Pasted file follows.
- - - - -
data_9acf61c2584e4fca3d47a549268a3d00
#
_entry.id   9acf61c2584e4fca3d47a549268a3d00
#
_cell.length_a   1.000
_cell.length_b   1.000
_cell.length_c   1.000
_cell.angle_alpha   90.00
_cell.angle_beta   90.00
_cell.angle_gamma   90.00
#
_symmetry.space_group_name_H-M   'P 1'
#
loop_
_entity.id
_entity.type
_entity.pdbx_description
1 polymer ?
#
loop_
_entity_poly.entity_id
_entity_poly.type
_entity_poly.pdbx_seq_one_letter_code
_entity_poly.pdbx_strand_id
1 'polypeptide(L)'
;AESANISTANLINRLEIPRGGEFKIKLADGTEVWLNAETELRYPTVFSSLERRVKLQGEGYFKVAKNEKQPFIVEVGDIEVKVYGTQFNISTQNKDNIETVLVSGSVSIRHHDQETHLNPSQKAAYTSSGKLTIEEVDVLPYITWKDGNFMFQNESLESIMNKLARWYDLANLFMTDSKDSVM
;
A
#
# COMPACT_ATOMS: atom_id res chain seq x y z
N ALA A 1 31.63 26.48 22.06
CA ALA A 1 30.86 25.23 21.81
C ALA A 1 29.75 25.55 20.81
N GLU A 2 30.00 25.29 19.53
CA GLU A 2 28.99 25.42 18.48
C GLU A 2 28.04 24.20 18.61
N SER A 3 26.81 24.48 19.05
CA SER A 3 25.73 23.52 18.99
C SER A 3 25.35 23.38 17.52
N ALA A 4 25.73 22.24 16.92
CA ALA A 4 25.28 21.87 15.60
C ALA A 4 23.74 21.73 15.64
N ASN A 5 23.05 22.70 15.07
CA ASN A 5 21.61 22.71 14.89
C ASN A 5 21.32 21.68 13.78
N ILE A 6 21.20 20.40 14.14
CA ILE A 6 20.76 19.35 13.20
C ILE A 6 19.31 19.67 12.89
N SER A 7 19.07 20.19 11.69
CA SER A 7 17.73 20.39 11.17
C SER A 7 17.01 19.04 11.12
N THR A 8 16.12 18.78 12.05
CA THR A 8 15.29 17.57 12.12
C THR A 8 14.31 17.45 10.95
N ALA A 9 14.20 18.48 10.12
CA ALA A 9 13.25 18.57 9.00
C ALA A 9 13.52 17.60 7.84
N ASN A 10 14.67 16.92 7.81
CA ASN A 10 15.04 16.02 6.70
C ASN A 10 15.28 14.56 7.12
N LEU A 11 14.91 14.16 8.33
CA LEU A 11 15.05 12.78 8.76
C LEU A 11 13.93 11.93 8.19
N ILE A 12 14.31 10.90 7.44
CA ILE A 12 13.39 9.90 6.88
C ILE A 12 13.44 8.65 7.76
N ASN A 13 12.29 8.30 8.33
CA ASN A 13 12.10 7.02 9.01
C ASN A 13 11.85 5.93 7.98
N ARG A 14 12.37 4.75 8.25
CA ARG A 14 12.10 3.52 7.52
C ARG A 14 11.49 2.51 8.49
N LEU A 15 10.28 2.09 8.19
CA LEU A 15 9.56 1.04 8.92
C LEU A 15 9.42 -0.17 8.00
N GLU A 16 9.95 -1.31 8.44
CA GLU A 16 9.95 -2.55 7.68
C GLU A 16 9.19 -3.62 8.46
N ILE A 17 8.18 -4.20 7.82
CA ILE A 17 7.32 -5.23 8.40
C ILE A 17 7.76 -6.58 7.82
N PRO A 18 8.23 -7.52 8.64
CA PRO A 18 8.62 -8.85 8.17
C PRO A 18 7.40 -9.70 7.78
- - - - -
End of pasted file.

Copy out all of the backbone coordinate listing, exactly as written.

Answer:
data_9acf61c2584e4fca3d47a549268a3d00
#
_entry.id   9acf61c2584e4fca3d47a549268a3d00
#
_cell.length_a   1.000
_cell.length_b   1.000
_cell.length_c   1.000
_cell.angle_alpha   90.00
_cell.angle_beta   90.00
_cell.angle_gamma   90.00
#
_symmetry.space_group_name_H-M   'P 1'
#
loop_
_entity.id
_entity.type
_entity.pdbx_description
1 polymer ?
#
loop_
_entity_poly.entity_id
_entity_poly.type
_entity_poly.pdbx_seq_one_letter_code
_entity_poly.pdbx_strand_id
1 'polypeptide(L)'
;AESANISTANLINRLEIPRGGEFKIKLADGTEVWLNAETELRYPTVFSSLERRVKLQGEGYFKVAKNEKQPFIVEVGDIEVKVYGTQFNISTQNKDNIETVLVSGSVSIRHHDQETHLNPSQKAAYTSSGKLTIEEVDVLPYITWKDGNFMFQNESLESIMNKLARWYDLANLFMTDSKDSVM
;
A
#
# COMPACT_ATOMS: atom_id res chain seq x y z
N ALA A 1 31.63 26.48 22.06
CA ALA A 1 30.86 25.23 21.81
C ALA A 1 29.75 25.55 20.81
N GLU A 2 30.00 25.29 19.53
CA GLU A 2 28.99 25.42 18.48
C GLU A 2 28.04 24.20 18.61
N SER A 3 26.81 24.48 19.05
CA SER A 3 25.73 23.52 18.99
C SER A 3 25.35 23.38 17.52
N ALA A 4 25.73 22.24 16.92
CA ALA A 4 25.28 21.87 15.60
C ALA A 4 23.74 21.73 15.64
N ASN A 5 23.05 22.70 15.07
CA ASN A 5 21.61 22.71 14.89
C ASN A 5 21.32 21.68 13.78
N ILE A 6 21.20 20.40 14.14
CA ILE A 6 20.76 19.35 13.20
C ILE A 6 19.31 19.67 12.89
N SER A 7 19.07 20.19 11.69
CA SER A 7 17.73 20.39 11.17
C SER A 7 17.01 19.04 11.12
N THR A 8 16.12 18.78 12.05
CA THR A 8 15.29 17.57 12.12
C THR A 8 14.31 17.45 10.95
N ALA A 9 14.20 18.48 10.12
CA ALA A 9 13.25 18.57 9.00
C ALA A 9 13.52 17.60 7.84
N ASN A 10 14.67 16.92 7.81
CA ASN A 10 15.04 16.02 6.70
C ASN A 10 15.28 14.56 7.12
N LEU A 11 14.91 14.16 8.33
CA LEU A 11 15.05 12.78 8.76
C LEU A 11 13.93 11.93 8.19
N ILE A 12 14.31 10.90 7.44
CA ILE A 12 13.39 9.90 6.88
C ILE A 12 13.44 8.65 7.76
N ASN A 13 12.29 8.30 8.33
CA ASN A 13 12.10 7.02 9.01
C ASN A 13 11.85 5.93 7.98
N ARG A 14 12.37 4.75 8.25
CA ARG A 14 12.10 3.52 7.52
C ARG A 14 11.49 2.51 8.49
N LEU A 15 10.28 2.09 8.19
CA LEU A 15 9.56 1.04 8.92
C LEU A 15 9.42 -0.17 8.00
N GLU A 16 9.95 -1.31 8.44
CA GLU A 16 9.95 -2.55 7.68
C GLU A 16 9.19 -3.62 8.46
N ILE A 17 8.18 -4.20 7.82
CA ILE A 17 7.32 -5.23 8.40
C ILE A 17 7.76 -6.58 7.82
N PRO A 18 8.23 -7.52 8.64
CA PRO A 18 8.62 -8.85 8.17
C PRO A 18 7.40 -9.70 7.78